TYLER MORNING NEWS STORY: Reporter Roy Maynard: (July 25, 2016): "A state district judge has declined to recommend that the state Court of Criminal Appeals approve Kerry Max Cook’s writ of actual innocence in the death of Linda Jo Edwards in 1977. Though Cook was twice convicted of her murder and spent nearly 20 years on death row, his conviction was set aside by Judge Jack Carter in June, following an agreement between Cook’s lawyers and the Smith County District Attorney’s Office. That was based on the fact that false evidence was given by a witness in Cook’s trials. But setting aside that verdict wasn’t a full exoneration. That’s something Cook sought with his writ. But Judge Carter, in his ruling released late Monday, found that Cook hadn’t met the high bar that “actual innocence” would require. “In order to meet this high standard of proof, the convicted defendant must show that new evidence, not available during trial, unquestionably establishes the applicant’s innocence,” Carter wrote. “Said another way, the new evidence must clearly and convincingly establish innocence. The applicant must show by clear and convincing evidence that no reasonable juror would have convicted him, in light of the new evidence.” But new evidence must be weighed against the whole, Carter said. And there’s undisputed evidence Cook was in the victim’s apartment - his fingerprint was found. And that witness who lied - former college dean James Mayfield - was shown to have had an affair with Ms. Edwards, but that’s all. “The ultimate issue in this case is a determination of who murdered Linda Edwards, not who had sexual relations with Linda Edwards,” Carter wrote. “(The new evidence) is definitely helpful to Cook’s defense, but this court does not find that it unquestionably proves that Cook is actually innocent.” Contacted late Monday, Smith County District Attorney Matt Bingham said he’s pleased with the recommendation, which will now go before the Court of Criminal Appeals.........Bingham could conceivably retry Cook on the charges. He did not rule that out Monday night. “If the Court of Criminal Appeals adopts Judge Carter’s findings, then I will decide at that point how I will proceed,” he said. Cook was tried for the crime in 1978, convicted and sentenced to die by a Smith County jury. But the Court of Criminal Appeals overturned the case in 1989, because a psychologist had not read Cook his Miranda warning, thus rendering all information in the psychological interview useless. He was not freed at the time because he remained under indictment for capital murder, and then-Smith County District Attorney Jack Skeen took two more tries at convicting Cook. In 1992, Smith County tried the case, but the jury deadlocked, and a mistrial was declared. In 1994, Cook was found guilty of capital murder, but prosecutors used the testimony of a witness who had died. That was reversed by the Court of Criminal Appeals in 1997. In 1998, as Smith County was moving forward with a fourth trial, Skeen offered Cook a deal that would convict him of murder but would not require him to admit he killed the woman. In exchange for his plea of no contest, Cook was convicted of murder but sentenced to the time he already served. He was released from prison and has been challenging the ruling ever since. If he had been declared actually innocent, Cook would have been eligible for restitution from the State of Texas for as much as $1.6 million."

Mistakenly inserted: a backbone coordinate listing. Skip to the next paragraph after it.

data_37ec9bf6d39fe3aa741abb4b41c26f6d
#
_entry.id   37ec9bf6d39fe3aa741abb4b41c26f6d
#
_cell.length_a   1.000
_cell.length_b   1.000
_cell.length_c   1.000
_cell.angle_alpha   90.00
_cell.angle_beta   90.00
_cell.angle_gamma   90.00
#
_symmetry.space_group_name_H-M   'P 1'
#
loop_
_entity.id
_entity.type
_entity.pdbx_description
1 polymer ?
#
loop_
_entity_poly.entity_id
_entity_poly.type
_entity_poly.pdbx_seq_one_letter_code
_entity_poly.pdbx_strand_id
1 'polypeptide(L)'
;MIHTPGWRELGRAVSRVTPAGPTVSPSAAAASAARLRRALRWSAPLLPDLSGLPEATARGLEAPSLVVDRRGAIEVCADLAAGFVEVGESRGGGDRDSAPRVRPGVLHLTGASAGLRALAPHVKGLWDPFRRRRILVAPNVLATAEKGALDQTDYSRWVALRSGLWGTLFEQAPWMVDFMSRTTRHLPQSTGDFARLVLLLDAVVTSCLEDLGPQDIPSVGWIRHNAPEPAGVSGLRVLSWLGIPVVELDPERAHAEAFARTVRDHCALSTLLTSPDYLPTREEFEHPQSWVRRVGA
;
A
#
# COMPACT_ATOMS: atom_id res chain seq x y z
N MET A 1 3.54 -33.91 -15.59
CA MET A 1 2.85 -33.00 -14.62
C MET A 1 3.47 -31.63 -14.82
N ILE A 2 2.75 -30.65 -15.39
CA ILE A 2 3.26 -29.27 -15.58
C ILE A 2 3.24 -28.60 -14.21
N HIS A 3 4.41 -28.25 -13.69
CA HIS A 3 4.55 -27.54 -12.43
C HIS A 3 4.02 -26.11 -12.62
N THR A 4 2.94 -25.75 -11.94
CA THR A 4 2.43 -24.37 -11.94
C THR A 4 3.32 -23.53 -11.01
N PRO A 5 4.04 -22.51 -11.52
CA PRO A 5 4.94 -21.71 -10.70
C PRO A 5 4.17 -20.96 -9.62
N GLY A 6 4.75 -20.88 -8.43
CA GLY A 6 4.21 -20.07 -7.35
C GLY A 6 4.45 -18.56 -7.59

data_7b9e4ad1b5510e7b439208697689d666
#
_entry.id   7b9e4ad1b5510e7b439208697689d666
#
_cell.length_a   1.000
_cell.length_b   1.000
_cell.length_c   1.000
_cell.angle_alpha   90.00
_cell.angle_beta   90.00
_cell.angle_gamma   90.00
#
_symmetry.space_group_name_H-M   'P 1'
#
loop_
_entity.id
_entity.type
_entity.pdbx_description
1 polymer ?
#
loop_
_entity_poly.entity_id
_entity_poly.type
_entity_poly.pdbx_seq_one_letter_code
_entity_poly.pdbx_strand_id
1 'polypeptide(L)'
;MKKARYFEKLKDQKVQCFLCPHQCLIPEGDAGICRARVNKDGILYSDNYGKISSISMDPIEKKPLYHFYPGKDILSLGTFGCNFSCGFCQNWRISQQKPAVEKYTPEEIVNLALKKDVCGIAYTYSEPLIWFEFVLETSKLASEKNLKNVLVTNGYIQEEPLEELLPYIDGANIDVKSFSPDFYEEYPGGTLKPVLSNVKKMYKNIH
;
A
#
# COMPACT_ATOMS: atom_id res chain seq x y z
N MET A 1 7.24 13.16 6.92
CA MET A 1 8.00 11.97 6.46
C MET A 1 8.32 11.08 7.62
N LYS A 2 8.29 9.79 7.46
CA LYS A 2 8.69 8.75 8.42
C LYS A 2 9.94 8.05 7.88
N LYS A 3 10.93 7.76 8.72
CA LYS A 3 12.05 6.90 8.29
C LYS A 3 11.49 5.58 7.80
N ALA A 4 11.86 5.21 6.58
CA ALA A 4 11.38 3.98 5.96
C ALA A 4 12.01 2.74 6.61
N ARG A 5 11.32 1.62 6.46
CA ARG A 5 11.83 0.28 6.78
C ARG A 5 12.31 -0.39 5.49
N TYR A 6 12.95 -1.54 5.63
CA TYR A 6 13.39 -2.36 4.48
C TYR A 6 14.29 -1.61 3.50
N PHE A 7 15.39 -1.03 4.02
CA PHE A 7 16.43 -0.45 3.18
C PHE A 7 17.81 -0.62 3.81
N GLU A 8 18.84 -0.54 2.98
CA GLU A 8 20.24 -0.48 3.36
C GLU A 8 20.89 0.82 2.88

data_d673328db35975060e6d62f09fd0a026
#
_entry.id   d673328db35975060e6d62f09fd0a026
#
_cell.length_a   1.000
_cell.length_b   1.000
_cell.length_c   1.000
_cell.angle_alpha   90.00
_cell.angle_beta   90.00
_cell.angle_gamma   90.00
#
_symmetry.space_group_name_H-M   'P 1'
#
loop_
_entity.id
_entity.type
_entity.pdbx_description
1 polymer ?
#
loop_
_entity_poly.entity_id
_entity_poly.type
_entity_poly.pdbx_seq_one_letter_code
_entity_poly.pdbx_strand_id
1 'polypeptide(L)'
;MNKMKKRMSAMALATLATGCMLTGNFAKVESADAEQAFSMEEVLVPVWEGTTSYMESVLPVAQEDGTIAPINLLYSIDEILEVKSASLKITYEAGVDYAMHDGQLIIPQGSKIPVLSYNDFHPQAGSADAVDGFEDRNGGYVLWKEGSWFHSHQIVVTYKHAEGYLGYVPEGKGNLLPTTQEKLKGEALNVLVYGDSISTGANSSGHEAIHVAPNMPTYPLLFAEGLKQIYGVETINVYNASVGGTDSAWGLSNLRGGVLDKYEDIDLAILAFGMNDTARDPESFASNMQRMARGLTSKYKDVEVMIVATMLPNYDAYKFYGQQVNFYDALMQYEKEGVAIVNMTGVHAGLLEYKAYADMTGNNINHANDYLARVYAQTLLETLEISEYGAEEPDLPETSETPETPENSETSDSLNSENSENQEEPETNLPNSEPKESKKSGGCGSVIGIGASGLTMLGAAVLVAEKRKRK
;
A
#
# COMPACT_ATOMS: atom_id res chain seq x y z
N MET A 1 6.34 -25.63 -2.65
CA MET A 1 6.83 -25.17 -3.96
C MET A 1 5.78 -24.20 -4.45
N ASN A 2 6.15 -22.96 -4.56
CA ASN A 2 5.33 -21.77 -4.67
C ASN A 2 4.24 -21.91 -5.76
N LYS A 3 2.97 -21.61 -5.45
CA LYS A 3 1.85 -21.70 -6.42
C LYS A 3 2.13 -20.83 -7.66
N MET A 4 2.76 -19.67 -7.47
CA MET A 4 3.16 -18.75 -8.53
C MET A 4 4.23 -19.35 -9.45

See Texas Monthly article  by Michael Hall (June 6, 2016) - Reversal of Fortune Kerry Max Cook, a subject of The Exonerated, is finally exonerated - at the link below: "For almost 39 years, prosecutors in the Smith County District Attorney’s office have done their best to either send Kerry Max Cook to death row, keep him there, or—after he was freed on bond in 1997—prevent him from ever being able to walk the streets with absolute impunity. Today, these efforts stopped. This morning, in the 114th District Court of Smith County, district attorney Matt Bingham agreed to not contest Cook’s writ of habeas corpus—and to join with Cook’s attorneys in recommending that his murder conviction be overturned. Cook, who has sworn his innocence since he was arrested in August 1977 for the murder of Linda Jo Edwards, has finally been legally exonerated. Cook’s lawyers had filed the habeas writ in 2015, then filed a couple of amended writs this past spring, containing additional grounds. The most important ground, and the one Cook wanted the most, was the first, claiming that he is “actually innocent.” The state didn’t address that claim but agreed the court should grant the writ based on ground number five, that “Mr. Cook’s due process rights were violated by the presentation of false testimony from James Mayfield.” From 1977 to 1992, Mayfield—the boyfriend of Edwards, whom Cook was convicted of killing, had claimed that he and Edwards last had sex three weeks before her murder, and the prosecution used this to back up their assertion that the couple were just friends in that time; thus he had no motive to kill her. But in an April interview, Mayfield admitted that, in fact, the couple had had sex on June 8, the day before she was murdered. Mayfield also testified that he was not with Edwards in her apartment on the night of her murder—but a 1991 police report uncovered by Cook’s lawyers Gary Udashen and Bruce Anton found that Edwards’s roommate had told prosecutors that in fact she had seen Mayfield in the room with Edwards not long before she was murdered. This police report was not turned over to Cook’s lawyers before his trials in 1992 or 1994."